Sunday, June 18, 2017

Boundaries and Forgiveness

Many people believe that in order to forgive someone, we must be able to have a relationship with them.  Unfortunately, however, although we are ALWAYS better off to forgive a person, we are not always better off to remove healthy boundaries that we have put up with a person.

Boundaries are necessary in all relationships!  Even happy, healthy, whole relationships have a line drawn where the relationship will have dire damaging consequences if the boundary is crossed.  For example, if a friend of yours spreads a rumour about you, you won't likely maintain the friendship.  If your husband cheats on you, you might get a divorce.  If a boss harasses you, you might quit your job.

Some relationships need extra boundaries put in place, because there have been demonstrations of behaviour that warrant a need for safety.  If a verbally abusive family member persists, you may choose not to take phone calls from them.  If a roommate steals food from your cupboard, you may need to keep it protected and out of reach.  If a client doesn't pay their bill, you may choose not to work for them again.  Boundaries come after futile attempts of communicating with the other person that their behaviour is hurting your relationship and finding that person unwilling to modify their actions.  Notice that boundaries aren't expecting the other person to change, but they're only changing YOURSELF.  

So, if those boundaries are put in place, does that mean a person hasn't forgiven?  Can a person forgive someone but still keep themselves within the safe gates of boundaries? In order to understand this complex conundrum, it helps to understand a little bit about what forgiveness is NOT:

- Forgiveness is not excusing or justifying behaviour.  Instead, forgiveness says, "What was done was wrong and painful, but I will no longer hold this offence over you.  I will treat you with love and kindness, even though you don't deserve it."

- Forgiveness is not reconciliation.  Reconciliation is when BOTH sides of the offence choose to first forgive, and then find a way to make a relationship work together.  Instead, forgiveness says, "No matter what you choose to do, I will forgive you from my side.  Even if you don't forgive me, I will still choose the higher road and forgive you."  Forgiveness is a personal choice.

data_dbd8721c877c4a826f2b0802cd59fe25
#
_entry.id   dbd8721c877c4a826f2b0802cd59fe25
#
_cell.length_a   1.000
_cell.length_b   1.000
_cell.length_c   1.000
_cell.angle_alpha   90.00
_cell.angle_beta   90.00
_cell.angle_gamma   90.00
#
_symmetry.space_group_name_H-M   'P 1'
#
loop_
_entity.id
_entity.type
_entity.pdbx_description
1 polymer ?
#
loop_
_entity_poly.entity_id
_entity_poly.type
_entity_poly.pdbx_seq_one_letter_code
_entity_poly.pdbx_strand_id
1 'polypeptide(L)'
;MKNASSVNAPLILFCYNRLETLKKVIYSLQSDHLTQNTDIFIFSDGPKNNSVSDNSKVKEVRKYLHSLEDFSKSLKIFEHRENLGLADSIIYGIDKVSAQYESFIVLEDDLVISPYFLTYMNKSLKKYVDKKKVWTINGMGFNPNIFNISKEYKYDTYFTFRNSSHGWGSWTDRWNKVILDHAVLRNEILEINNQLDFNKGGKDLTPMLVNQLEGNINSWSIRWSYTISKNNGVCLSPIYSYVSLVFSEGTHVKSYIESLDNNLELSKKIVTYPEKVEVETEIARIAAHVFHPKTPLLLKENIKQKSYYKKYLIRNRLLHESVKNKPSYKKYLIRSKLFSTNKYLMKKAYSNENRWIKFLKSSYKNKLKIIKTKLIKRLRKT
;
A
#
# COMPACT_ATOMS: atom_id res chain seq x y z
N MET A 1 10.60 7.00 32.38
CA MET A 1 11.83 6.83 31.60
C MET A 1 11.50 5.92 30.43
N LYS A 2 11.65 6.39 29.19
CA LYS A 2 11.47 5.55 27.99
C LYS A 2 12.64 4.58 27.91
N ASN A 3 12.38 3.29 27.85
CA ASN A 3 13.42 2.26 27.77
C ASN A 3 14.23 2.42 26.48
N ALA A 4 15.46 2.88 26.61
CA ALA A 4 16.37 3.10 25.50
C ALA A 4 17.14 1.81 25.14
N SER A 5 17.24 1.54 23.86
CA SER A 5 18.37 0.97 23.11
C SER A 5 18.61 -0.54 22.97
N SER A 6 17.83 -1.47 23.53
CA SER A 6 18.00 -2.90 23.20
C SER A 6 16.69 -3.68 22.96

- Forgiveness is not welcoming more offences.  It's not saying, "Well, you did that once and I didn't like it but go ahead and do it again...and again."  Instead, forgiveness acknowledges the reality of the damage that the offence caused and doesn't live in denial that "it really wasn't that bad."

Forgiveness can happen without any interaction with the offender.  Forgiveness can happen even if the person who hurt you is dead, completely unwilling to apologize, or even if they keep re-offending.  It is a personal choice to let go of the need to make a person pay for what they did.  It's choosing freedom over revenge.

Some people mistake boundaries for revenge.  It's very important to make sure that when considering the enforcement of a new boundary, you consider your motives.  Is this boundary to keep you safe and prevent further harm?  Or is it to make a person pay for their actions?  There's a huge difference, and you must be aware of your personal attitude toward your offender in order to discern this.  Revenge doesn't free anyone from their offender; it only keeps you bound and drags you down to the same level as them.  Boundaries, when done with a forgiving heart, allow you to heal and find strength to become a better person after whatever offence occurred. 

This leads to the question, of course, "What about relationships where I can't put boundaries in place?"  There are the rare situations when we really have no power to escape the damage someone is doing to us: a child in an abusive home, a person who is the victim of severe crime, prisoners of war, etc.  Must we still forgive even in these times?  I think that we are privileged to have the stories of WWII survivors who can offer us an understanding of these extreme circumstances.  You'll find that even though many people were unable to escape the pain that was happening to them, they were able to find an inner peace and deep meaning through having forgiving hearts.  If someone in that case can forgive, then we can too!

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